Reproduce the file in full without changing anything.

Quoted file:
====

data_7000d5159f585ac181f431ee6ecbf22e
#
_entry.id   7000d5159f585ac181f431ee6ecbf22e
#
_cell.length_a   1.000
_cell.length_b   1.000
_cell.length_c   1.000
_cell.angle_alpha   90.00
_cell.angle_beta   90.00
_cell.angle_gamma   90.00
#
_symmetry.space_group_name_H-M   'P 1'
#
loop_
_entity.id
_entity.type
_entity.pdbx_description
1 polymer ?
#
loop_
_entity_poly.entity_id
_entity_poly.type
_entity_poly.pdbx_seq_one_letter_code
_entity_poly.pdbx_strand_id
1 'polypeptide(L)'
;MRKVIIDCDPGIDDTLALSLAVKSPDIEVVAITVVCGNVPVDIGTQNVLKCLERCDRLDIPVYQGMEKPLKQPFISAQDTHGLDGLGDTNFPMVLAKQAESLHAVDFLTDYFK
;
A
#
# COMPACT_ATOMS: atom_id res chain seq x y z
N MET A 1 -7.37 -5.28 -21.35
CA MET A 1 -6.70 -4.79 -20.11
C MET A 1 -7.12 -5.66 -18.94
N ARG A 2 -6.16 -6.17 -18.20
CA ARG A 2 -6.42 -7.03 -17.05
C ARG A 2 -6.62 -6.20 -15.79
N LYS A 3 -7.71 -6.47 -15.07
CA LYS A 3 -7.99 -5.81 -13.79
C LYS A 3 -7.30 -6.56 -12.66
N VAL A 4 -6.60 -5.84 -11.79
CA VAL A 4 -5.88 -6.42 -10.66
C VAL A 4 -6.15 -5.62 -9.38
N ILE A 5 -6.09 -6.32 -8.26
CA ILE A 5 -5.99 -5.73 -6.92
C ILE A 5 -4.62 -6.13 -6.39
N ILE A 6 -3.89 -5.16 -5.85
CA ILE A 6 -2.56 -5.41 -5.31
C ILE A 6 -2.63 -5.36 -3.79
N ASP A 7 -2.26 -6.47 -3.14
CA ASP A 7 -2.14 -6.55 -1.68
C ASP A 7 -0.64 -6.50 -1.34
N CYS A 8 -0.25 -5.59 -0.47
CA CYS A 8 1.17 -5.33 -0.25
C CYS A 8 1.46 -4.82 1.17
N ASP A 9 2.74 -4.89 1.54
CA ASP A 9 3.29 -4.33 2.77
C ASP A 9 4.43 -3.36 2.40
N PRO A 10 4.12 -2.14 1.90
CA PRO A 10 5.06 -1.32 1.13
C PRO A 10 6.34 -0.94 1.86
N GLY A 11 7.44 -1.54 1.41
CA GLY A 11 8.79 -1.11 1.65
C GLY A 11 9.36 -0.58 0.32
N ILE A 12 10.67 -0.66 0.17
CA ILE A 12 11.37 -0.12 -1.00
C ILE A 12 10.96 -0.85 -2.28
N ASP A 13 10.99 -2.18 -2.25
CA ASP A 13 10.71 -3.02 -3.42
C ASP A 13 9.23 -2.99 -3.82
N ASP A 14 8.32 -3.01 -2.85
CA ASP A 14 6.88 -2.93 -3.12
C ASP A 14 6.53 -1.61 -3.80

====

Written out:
data_7000d5159f585ac181f431ee6ecbf22e
#
_entry.id   7000d5159f585ac181f431ee6ecbf22e
#
_cell.length_a   1.000
_cell.length_b   1.000
_cell.length_c   1.000
_cell.angle_alpha   90.00
_cell.angle_beta   90.00
_cell.angle_gamma   90.00
#
_symmetry.space_group_name_H-M   'P 1'
#
loop_
_entity.id
_entity.type
_entity.pdbx_description
1 polymer ?
#
loop_
_entity_poly.entity_id
_entity_poly.type
_entity_poly.pdbx_seq_one_letter_code
_entity_poly.pdbx_strand_id
1 'polypeptide(L)'
;MRKVIIDCDPGIDDTLALSLAVKSPDIEVVAITVVCGNVPVDIGTQNVLKCLERCDRLDIPVYQGMEKPLKQPFISAQDTHGLDGLGDTNFPMVLAKQAESLHAVDFLTDYFK
;
A
#
# COMPACT_ATOMS: atom_id res chain seq x y z
N MET A 1 -7.37 -5.28 -21.35
CA MET A 1 -6.70 -4.79 -20.11
C MET A 1 -7.12 -5.66 -18.94
N ARG A 2 -6.16 -6.17 -18.20
CA ARG A 2 -6.42 -7.03 -17.05
C ARG A 2 -6.62 -6.20 -15.79
N LYS A 3 -7.71 -6.47 -15.07
CA LYS A 3 -7.99 -5.81 -13.79
C LYS A 3 -7.30 -6.56 -12.66
N VAL A 4 -6.60 -5.84 -11.79
CA VAL A 4 -5.88 -6.42 -10.66
C VAL A 4 -6.15 -5.62 -9.38
N ILE A 5 -6.09 -6.32 -8.26
CA ILE A 5 -5.99 -5.73 -6.92
C ILE A 5 -4.62 -6.13 -6.39
N ILE A 6 -3.89 -5.16 -5.85
CA ILE A 6 -2.56 -5.41 -5.31
C ILE A 6 -2.63 -5.36 -3.79
N ASP A 7 -2.26 -6.47 -3.14
CA ASP A 7 -2.14 -6.55 -1.68
C ASP A 7 -0.64 -6.50 -1.34
N CYS A 8 -0.25 -5.59 -0.47
CA CYS A 8 1.17 -5.33 -0.25
C CYS A 8 1.46 -4.82 1.17
N ASP A 9 2.74 -4.89 1.54
CA ASP A 9 3.29 -4.33 2.77
C ASP A 9 4.43 -3.36 2.40
N PRO A 10 4.12 -2.14 1.90
CA PRO A 10 5.06 -1.32 1.13
C PRO A 10 6.34 -0.94 1.86
N GLY A 11 7.44 -1.54 1.41
CA GLY A 11 8.79 -1.11 1.65
C GLY A 11 9.36 -0.58 0.32
N ILE A 12 10.67 -0.66 0.17
CA ILE A 12 11.37 -0.12 -1.00
C ILE A 12 10.96 -0.85 -2.28
N ASP A 13 10.99 -2.18 -2.25
CA ASP A 13 10.71 -3.02 -3.42
C ASP A 13 9.23 -2.99 -3.82
N ASP A 14 8.32 -3.01 -2.85
CA ASP A 14 6.88 -2.93 -3.12
C ASP A 14 6.53 -1.61 -3.80